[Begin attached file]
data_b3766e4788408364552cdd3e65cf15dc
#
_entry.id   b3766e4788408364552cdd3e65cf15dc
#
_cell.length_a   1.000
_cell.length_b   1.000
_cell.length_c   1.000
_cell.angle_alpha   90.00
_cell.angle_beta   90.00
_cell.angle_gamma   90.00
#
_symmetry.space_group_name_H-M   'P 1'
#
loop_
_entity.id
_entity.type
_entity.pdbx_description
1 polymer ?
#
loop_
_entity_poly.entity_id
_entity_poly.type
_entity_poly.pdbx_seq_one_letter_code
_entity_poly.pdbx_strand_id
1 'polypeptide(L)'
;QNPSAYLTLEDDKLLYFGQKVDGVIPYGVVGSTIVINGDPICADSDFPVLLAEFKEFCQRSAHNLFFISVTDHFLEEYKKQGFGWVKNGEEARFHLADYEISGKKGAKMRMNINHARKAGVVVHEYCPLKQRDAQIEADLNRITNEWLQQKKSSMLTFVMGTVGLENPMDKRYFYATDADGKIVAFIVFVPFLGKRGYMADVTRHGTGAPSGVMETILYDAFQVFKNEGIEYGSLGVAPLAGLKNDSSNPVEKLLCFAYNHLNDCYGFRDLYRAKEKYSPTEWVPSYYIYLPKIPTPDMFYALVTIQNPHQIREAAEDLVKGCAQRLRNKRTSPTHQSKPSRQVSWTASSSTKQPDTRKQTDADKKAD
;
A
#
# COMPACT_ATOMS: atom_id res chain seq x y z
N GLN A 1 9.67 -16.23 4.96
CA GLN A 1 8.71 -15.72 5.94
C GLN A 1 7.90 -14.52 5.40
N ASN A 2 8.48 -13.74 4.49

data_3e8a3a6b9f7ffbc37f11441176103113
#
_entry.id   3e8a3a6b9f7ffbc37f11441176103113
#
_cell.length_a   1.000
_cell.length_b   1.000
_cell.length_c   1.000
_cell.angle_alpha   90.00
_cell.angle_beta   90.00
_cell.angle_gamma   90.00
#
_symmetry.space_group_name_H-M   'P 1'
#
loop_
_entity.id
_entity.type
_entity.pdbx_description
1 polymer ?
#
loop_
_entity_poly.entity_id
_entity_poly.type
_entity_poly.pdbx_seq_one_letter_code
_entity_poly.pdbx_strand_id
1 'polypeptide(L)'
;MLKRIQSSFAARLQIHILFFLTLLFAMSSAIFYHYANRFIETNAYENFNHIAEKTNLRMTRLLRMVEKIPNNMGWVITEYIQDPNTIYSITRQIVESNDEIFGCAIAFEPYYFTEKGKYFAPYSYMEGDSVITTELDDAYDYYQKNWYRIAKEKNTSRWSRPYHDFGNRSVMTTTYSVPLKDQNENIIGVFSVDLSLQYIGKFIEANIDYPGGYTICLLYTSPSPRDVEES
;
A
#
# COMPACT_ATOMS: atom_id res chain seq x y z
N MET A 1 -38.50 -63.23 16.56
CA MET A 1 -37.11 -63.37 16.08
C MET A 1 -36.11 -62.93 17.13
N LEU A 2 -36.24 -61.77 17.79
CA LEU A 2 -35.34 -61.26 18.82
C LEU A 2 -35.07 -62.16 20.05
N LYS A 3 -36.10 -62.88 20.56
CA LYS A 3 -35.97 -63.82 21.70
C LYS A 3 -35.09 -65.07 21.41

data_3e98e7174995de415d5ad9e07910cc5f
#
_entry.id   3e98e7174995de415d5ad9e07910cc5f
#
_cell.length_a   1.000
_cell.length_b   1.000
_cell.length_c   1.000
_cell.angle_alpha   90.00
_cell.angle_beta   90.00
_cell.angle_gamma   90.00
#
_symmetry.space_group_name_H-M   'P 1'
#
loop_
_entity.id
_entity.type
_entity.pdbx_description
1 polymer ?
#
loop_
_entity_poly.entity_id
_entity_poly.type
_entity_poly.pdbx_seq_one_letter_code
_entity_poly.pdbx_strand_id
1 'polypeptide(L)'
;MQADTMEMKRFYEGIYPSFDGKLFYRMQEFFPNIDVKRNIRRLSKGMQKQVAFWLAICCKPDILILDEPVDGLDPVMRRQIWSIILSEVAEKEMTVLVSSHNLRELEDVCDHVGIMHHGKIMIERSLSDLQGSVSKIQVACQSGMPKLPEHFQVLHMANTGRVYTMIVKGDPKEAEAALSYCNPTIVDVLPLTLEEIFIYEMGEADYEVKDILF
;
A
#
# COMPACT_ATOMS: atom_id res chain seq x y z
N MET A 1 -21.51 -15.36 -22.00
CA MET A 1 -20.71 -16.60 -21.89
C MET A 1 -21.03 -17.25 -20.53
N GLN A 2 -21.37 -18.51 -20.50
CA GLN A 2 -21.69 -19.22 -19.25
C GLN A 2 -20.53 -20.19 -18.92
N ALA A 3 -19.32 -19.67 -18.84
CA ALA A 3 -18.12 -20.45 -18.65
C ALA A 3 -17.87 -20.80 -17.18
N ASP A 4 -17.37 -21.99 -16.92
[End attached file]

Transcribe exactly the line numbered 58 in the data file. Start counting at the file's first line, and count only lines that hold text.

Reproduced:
_entity_poly.pdbx_strand_id